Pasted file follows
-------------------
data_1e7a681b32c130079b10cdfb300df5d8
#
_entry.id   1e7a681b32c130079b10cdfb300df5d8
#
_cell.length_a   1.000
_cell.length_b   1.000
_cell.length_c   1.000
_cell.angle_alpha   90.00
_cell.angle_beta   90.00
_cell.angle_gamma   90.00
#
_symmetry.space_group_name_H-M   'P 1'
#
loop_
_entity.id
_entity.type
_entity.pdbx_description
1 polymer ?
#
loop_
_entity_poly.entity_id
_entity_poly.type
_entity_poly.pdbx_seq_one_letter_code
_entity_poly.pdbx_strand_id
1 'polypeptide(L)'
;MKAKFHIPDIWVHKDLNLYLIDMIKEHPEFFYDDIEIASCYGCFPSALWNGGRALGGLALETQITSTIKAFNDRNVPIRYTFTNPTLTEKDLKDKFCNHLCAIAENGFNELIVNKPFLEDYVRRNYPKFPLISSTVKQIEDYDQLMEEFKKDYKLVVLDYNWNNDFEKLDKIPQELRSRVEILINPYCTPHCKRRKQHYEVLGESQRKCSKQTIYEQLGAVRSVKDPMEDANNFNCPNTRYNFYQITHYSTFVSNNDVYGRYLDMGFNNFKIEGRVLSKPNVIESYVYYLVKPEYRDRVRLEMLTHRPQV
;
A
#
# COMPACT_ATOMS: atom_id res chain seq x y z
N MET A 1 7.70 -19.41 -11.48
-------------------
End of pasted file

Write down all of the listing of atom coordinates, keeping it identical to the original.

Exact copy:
data_1e7a681b32c130079b10cdfb300df5d8
#
_entry.id   1e7a681b32c130079b10cdfb300df5d8
#
_cell.length_a   1.000
_cell.length_b   1.000
_cell.length_c   1.000
_cell.angle_alpha   90.00
_cell.angle_beta   90.00
_cell.angle_gamma   90.00
#
_symmetry.space_group_name_H-M   'P 1'
#
loop_
_entity.id
_entity.type
_entity.pdbx_description
1 polymer ?
#
loop_
_entity_poly.entity_id
_entity_poly.type
_entity_poly.pdbx_seq_one_letter_code
_entity_poly.pdbx_strand_id
1 'polypeptide(L)'
;MKAKFHIPDIWVHKDLNLYLIDMIKEHPEFFYDDIEIASCYGCFPSALWNGGRALGGLALETQITSTIKAFNDRNVPIRYTFTNPTLTEKDLKDKFCNHLCAIAENGFNELIVNKPFLEDYVRRNYPKFPLISSTVKQIEDYDQLMEEFKKDYKLVVLDYNWNNDFEKLDKIPQELRSRVEILINPYCTPHCKRRKQHYEVLGESQRKCSKQTIYEQLGAVRSVKDPMEDANNFNCPNTRYNFYQITHYSTFVSNNDVYGRYLDMGFNNFKIEGRVLSKPNVIESYVYYLVKPEYRDRVRLEMLTHRPQV
;
A
#
# COMPACT_ATOMS: atom_id res chain seq x y z
N MET A 1 7.70 -19.41 -11.48